IP News

Claiming the Color Red Part II

On 05 September 2012, the United States Court of Appeals Second Circuit (Jose A. Cabranes, Circuit Judge) issued a decision1 in the Christian Louboutin (“Louboutin”) vs. Yves Saint Laurent (“YSL”) case raised to it on appeal from the 10 August 2011 order of the United States District Court for the Southern District of New York. The District Court denied a motion for a preliminary injunction against alleged trademark infringement by YSL of Louboutin’s “Red Sole” mark. The motion sought to stop YSL from selling and marketing shoes that bears the same or a confusingly similar shade of red that is Louboutin’s Red Sole Mark.

The Second Circuit succinctly ruled that the District Court’s decision that a “single color can never serve as a trademark in the fashion industry is inconsistent with the U.S. Supreme Court’s decision in Qualitex Co. v. Jacobson Products Co., 514 U.S. 159, 162 (1995) 2” and that Louboutin’s red sole mark is a valid trademark. However, the Second Circuit court ruled that YSL did not commit any infringement with its all red shoe.

It explained that Louboutin’s trademark, which is the red lacquered outsole found in its high-fashion shoes, “has acquired limited secondary meaning3 as a distinctive symbol that identifies the Louboutin brand.” It ruled that Louboutin held a valid trademark over the red outsole because of such distinctiveness.

It said: “we see no reason why a single-color mark in the specific context of the fashion industry could not acquire secondary meaning―and therefore serve as a brand or source identifier―if it is used so consistently and prominently by a particular designer that it becomes a symbol, ‘the primary significance’ of which is ‘to identify the source of the product rather than the product itself.’”

However, the Second Circuit limited the use of the Louboutin Red Sole trademark to a red outsole which is different from the color of the rest of the shoe. It opined that in such a scenario, where there is a contrast of colors, the red sole is protected by trademark because then it becomes distinct. The Second Circuit was careful in clarifying that the secondary meaning of the red lacquered outsole exists when accompanied by the remainder of the shoe in a contrasting color. “It is the contrast between the sole and the upper that causes the sole to ‘pop,’ and to distinguish its creator.” It directed the U.S. Patent and Trademark Office to modify and limit Louboutin’s Red Sole trademark to such situations.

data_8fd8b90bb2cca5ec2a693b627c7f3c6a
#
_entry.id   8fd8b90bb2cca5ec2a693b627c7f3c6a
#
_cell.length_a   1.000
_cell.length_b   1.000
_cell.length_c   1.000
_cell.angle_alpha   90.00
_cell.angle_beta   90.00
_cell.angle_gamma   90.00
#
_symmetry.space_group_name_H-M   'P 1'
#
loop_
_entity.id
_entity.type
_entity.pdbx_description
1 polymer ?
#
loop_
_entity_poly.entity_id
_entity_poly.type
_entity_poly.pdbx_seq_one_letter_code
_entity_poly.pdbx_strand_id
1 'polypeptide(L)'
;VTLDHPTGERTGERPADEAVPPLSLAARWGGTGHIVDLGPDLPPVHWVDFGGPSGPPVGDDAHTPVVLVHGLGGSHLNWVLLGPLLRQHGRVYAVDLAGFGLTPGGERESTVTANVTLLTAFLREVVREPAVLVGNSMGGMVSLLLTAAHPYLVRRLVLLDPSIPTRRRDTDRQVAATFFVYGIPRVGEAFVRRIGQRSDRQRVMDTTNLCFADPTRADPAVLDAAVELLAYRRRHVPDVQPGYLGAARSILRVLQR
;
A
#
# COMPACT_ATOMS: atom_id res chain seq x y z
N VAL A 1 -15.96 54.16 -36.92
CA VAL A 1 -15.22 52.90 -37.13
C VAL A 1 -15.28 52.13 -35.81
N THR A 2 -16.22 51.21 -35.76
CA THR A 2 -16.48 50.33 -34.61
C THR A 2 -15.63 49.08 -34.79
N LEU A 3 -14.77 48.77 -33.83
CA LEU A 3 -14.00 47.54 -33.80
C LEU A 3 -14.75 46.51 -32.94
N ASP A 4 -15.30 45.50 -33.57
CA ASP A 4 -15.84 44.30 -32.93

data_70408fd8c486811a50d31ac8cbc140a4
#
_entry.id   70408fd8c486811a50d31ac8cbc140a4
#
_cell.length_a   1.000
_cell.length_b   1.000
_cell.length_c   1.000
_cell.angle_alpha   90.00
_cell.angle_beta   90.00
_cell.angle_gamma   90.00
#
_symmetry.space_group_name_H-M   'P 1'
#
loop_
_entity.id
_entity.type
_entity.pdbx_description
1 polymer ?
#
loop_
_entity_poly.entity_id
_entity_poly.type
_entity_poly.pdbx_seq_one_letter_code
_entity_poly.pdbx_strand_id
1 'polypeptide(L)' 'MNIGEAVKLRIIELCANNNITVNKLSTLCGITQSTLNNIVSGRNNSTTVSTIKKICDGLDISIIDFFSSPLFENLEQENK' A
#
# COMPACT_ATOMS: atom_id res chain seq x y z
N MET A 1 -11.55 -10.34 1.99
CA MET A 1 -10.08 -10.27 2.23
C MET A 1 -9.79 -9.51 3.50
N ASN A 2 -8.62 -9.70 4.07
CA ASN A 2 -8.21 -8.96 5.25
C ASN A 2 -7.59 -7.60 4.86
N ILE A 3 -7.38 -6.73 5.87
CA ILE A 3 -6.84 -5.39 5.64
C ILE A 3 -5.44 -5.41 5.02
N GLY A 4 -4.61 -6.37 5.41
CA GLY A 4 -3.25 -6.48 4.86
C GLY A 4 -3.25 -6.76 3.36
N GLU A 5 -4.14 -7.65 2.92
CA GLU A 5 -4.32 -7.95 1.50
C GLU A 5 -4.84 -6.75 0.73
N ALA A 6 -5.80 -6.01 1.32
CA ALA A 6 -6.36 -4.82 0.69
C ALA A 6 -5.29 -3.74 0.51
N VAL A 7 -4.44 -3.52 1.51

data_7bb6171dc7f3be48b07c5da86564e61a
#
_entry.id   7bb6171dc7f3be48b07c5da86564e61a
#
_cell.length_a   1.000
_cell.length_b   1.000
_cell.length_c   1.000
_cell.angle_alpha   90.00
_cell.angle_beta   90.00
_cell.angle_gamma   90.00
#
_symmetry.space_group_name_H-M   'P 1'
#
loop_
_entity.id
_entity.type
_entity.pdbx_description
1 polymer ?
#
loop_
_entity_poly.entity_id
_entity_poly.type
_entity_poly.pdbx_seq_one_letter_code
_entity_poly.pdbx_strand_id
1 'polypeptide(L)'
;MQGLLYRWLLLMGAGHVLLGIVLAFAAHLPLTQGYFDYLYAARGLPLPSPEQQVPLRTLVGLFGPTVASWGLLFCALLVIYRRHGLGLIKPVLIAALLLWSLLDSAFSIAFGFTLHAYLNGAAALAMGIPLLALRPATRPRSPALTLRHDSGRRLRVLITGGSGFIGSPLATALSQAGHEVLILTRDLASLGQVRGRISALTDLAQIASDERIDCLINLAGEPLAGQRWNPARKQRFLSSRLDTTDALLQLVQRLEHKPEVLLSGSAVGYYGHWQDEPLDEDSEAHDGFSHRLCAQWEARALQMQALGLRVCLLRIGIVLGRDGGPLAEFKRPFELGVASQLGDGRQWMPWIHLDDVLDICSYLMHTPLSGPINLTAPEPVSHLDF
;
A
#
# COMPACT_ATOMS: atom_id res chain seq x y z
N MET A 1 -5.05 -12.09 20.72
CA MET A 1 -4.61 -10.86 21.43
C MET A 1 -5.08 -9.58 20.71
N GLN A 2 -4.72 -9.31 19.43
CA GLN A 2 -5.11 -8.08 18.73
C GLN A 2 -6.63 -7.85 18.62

The Second Circuit clarified that the use of a red outsole in all situations cannot be protected by trademark and declined to protect Louboutin’s Red Sole Mark where it forms part of a monochromatic design – one similar to the shoe designed by YSL. Hence, according to the Second Circuit, the red sole in YSL’s all red shoe “is not a use of Louboutin’s modified trademark.” However, it did not delve on the issues of consumer confusion and functionality.

It reversed the District Court’s order denying protection to Louboutin’s modified trademark consisting of contrasting red lacquered soles. It ruled that Louboutin’s motion to prevent YSL from using a red sole as part of a monochromatic or completely red shoe, could not be given due course and it partly affirmed the District Court’s order on that matter and remanded back to the District Court for further proceedings with regard to YSL’s counterclaims.

Christian Louboutin S.A. vs. Yves Saint Laurent America Holding, Inc. (No. 11-3303-cv (2d Cir. Sept. 5, 2012).
According to the Qualitex case, “sometimes[ ] a color will meet ordinary legal trademark requirements[, a]nd, when it does so, no special legal rule prevents color alone from serving as a trademark.”
The Second Circuit stated that secondary meaning is “acquired when ‘in the minds of the public, the primary significance of a product feature . . . is to identify the source of the product rather than the product itself.’”


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